Beijing protests over potential US warship visits to Taiwan
Trump signs defence budget urging consideration of US Navy port calls on the island
Beijing said on Thursday that it lodged an official protest with Washington after US President Donald Trump signed a defence budget that opens the possibility for US warships to visit self-ruled Taiwan.
Chinese foreign ministry spokesman Lu Kang said the legislation, while non-binding, violated the one-China policy and “constitutes an interference in China’s domestic affairs”.
“We firmly oppose any form of official exchanges or military links between Taiwan and the US, as well as US arms sales to Taiwan,” Lu said.
“We hope that the US can fully grasp the damaging nature” of the legislation’s Taiwan clause, he said.
Trump signed the budget on Tuesday, including a clause saying the United States should “consider the advisability and feasibility of re-establishing port of call exchanges between the United States Navy and the Taiwan navy”.
Chinese media reported last week that a diplomat from the Chinese embassy in the United States had warned that Beijing would take Taiwan back by force the day that a US warship entered a Taiwanese port.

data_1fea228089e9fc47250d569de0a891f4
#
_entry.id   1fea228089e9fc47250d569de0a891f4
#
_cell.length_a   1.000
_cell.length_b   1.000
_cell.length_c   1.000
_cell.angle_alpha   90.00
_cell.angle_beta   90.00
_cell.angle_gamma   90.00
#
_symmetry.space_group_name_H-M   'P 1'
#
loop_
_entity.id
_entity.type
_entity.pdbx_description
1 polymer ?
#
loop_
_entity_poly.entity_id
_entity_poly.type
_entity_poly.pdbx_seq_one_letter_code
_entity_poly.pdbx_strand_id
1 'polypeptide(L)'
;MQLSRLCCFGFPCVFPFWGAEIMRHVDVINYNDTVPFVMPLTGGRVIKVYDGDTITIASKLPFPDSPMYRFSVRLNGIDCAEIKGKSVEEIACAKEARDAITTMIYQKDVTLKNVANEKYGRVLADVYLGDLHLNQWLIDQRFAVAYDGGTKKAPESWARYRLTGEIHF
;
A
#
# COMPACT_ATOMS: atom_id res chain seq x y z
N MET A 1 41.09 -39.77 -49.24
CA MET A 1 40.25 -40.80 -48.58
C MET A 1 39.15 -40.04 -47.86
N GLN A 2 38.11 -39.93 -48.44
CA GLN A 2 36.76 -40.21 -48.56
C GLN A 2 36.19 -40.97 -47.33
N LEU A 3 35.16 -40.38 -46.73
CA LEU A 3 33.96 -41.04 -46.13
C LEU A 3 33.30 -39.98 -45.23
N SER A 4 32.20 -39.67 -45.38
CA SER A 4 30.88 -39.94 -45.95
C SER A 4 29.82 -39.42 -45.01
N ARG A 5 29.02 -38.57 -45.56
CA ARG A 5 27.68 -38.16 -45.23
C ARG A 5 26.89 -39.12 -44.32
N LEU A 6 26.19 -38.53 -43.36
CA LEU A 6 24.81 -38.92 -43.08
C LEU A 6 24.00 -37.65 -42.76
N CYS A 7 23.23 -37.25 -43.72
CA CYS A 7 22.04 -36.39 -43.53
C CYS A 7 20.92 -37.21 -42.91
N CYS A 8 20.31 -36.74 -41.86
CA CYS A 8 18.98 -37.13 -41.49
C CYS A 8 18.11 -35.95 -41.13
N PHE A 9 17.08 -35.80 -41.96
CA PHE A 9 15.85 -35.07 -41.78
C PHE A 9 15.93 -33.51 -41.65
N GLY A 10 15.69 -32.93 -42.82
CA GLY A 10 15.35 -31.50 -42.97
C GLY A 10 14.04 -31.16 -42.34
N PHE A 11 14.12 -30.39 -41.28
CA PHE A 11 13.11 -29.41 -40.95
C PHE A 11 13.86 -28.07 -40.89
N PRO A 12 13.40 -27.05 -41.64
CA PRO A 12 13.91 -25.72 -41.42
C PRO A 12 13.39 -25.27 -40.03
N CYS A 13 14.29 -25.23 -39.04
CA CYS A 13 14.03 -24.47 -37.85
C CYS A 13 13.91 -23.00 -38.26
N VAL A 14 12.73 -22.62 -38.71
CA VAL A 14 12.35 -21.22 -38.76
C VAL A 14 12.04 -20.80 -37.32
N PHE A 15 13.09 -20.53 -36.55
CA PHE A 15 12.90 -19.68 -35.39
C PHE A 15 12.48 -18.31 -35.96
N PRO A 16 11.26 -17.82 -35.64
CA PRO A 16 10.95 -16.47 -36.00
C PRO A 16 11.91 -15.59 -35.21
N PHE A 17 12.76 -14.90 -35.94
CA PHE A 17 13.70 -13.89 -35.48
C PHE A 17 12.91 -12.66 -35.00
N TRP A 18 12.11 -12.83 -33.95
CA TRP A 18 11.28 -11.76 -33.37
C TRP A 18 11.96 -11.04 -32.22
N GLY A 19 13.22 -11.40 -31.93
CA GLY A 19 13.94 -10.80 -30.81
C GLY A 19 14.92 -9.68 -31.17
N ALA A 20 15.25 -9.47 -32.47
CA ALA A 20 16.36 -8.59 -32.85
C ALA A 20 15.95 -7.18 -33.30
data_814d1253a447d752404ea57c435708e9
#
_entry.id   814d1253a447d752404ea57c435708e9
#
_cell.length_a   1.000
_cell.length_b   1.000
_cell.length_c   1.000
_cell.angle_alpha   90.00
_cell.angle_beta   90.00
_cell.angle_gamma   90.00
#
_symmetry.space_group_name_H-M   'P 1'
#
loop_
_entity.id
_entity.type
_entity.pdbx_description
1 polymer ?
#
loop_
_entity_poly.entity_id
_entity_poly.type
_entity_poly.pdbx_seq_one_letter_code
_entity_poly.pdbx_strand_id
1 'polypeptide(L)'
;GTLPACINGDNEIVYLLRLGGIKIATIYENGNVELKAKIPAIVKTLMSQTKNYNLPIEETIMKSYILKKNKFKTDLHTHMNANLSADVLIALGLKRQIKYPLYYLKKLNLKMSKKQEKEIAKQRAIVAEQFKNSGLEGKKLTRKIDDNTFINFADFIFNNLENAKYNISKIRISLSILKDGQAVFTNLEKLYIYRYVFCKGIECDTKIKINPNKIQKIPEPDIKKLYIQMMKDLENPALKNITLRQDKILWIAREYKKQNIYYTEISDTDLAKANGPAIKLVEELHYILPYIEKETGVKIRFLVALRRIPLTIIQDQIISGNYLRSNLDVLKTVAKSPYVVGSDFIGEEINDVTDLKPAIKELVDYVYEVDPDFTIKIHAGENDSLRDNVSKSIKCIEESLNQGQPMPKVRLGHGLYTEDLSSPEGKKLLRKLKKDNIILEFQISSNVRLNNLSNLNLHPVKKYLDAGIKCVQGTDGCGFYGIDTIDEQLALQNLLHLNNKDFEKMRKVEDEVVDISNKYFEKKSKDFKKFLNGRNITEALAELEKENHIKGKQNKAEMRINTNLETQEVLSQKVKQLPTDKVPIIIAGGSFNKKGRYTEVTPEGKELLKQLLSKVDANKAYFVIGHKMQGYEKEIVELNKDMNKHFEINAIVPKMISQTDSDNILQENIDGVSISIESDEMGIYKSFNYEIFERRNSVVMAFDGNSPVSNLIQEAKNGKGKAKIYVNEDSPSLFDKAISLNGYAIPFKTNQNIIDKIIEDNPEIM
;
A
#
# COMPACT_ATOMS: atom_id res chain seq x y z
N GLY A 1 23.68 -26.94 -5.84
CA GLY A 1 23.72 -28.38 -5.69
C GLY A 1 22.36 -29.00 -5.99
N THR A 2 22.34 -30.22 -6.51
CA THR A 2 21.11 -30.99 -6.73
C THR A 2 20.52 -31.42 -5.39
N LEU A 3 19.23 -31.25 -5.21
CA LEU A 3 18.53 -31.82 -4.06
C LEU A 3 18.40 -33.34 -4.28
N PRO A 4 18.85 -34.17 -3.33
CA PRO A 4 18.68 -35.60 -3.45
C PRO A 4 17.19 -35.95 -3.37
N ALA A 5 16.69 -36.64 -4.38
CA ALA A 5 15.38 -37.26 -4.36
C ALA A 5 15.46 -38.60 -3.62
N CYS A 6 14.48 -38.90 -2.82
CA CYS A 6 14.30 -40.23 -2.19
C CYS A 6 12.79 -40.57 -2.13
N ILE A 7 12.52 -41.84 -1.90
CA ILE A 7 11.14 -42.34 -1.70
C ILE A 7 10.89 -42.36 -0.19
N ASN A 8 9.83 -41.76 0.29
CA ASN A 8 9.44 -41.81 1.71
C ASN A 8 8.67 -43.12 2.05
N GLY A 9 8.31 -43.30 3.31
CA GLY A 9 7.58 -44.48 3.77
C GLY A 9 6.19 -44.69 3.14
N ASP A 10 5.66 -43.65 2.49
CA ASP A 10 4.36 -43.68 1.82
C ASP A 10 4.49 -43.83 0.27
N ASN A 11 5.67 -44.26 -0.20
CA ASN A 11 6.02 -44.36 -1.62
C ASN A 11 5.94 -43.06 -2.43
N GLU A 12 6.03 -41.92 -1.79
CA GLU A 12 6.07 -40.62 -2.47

The island has been a thorny issue in China-US relations, with Trump starting his transition into office by taking a precedent-breaking phone call from Taiwanese President Tsai Ing-wen.
Trump eased tensions with Beijing by vowing to uphold the one-China policy shortly before Chinese President Xi Jinping’s visit to Florida in April, but infuriated Beijing again this summer by approving a US$1.3 billion arms sale to Taiwan.
China and Taiwan split after a civil war in 1949, and while Taiwan sees itself as a sovereign nation, it has never formally declared independence.
Beijing says Taiwan is a part of Chinese territory and will be brought back into the fold at some point.